A vehicle carrying former Pakistan s prime minister Imran Khan leaves from Islamabad High court in Islamabad on May 31, 2023. AFP
Khan's brief arrest earlier this month sparked days of deadly unrest before Islamabad orchestrated a crackdown on his party, including mass arrests and a pledge to try some protesters in army courts.
The Islamabad High Court and a specialist corruption court granted Khan bail on Wednesday in the same graft case which prompted his arrest on May 9, his lawyers said.
Thousands, including grassroots supporters and key Khan aides, have been rounded up since the Supreme Court declared that detention illegal and allowed him to walk free.
Islamabad says the arrests are justified because it was targeted by anti-state terrorism, while Khan claims his Pakistan Tehreek-e-Insaf (PTI) party is being quashed ahead of elections due by October.
But Hina Jilani, the head of the Human Rights Commission of Pakistan (HRCP), issued a stark warning to "all political stakeholders".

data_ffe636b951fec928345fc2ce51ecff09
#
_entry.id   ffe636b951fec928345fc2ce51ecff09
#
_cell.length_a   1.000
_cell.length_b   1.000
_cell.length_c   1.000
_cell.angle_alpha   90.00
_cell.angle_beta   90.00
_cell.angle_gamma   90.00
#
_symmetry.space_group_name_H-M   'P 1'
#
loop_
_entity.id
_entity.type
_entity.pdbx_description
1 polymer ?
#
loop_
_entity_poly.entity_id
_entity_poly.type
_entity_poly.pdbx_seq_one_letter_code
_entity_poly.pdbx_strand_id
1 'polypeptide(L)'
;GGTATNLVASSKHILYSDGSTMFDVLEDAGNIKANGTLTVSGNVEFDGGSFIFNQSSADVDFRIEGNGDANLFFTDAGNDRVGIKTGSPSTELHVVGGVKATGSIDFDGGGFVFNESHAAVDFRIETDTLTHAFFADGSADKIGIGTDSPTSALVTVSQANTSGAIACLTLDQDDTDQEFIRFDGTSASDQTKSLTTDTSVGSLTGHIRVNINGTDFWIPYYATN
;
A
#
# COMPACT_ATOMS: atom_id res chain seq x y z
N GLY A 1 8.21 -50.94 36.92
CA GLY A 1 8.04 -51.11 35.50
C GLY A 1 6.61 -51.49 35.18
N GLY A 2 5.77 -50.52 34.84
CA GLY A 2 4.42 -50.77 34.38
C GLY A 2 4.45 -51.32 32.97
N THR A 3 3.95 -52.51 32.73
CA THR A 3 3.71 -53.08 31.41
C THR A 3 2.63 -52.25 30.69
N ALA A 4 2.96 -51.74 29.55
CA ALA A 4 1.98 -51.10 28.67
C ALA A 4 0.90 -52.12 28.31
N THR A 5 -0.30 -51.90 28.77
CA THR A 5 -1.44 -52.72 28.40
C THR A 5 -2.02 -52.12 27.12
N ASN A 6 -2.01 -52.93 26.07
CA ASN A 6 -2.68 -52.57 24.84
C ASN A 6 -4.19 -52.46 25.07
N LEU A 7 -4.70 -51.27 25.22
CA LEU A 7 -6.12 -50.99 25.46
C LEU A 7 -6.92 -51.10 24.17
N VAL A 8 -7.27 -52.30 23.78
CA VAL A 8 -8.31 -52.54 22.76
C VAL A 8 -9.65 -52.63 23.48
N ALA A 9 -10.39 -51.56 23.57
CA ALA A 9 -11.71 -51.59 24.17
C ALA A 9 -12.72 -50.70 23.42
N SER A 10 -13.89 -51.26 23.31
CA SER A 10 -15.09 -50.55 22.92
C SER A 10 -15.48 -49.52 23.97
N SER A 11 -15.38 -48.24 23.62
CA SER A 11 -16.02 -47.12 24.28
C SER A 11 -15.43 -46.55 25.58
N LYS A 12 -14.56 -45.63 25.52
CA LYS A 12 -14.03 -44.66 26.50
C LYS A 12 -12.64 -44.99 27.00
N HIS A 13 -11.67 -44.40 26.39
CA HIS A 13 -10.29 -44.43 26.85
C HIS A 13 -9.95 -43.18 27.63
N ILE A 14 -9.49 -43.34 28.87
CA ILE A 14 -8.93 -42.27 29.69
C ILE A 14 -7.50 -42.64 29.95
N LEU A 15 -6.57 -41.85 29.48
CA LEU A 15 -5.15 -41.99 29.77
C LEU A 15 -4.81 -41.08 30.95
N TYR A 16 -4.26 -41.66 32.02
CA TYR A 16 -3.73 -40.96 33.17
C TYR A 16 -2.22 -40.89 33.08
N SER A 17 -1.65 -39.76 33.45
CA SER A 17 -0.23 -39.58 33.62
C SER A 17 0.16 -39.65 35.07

"Unless they desist from any further measures that could imperil the country's fragile democracy, they may find themselves unable to steer the country safely through the multiple crises it is facing."
Since he was ousted from office in a no-confidence vote last spring, Khan has waged an unprecedented campaign of defiance against Pakistan's powerful military establishment, which analysts say was behind his rise and fall from power.
His arrest was widely seen as payback ordered by top brass after he repeated incendiary allegations that they plotted an assassination attempt against him.
The HRCP said "civilian supremacy has emerged as the greatest casualty" from the deepening political crisis, which comes as Pakistan suffers from a flatlining economy and worsening security situation.
"The government's inability -- or unwillingness -- to safeguard civilian supremacy" and PTI's "incessant humiliation of law... has led to making military interference in politics inevitable", Jilani said.
Meanwhile on Wednesday, Human Rights Watch criticised Islamabad for agreeing to try 33 civilians in military courts for allegedly attacking army installations during the unrest.
"Pakistan's military courts, which use secret procedures that deny due process rights, should not be used to prosecute civilians," said associate Asia director Patricia Gossman.
As the clampdown on PTI continues, several senior figures have defected, leaving former cricket star Khan increasingly isolated.
He says arrests are being used to force resignations. Nonetheless he remains far and away Pakistan's most popular politician.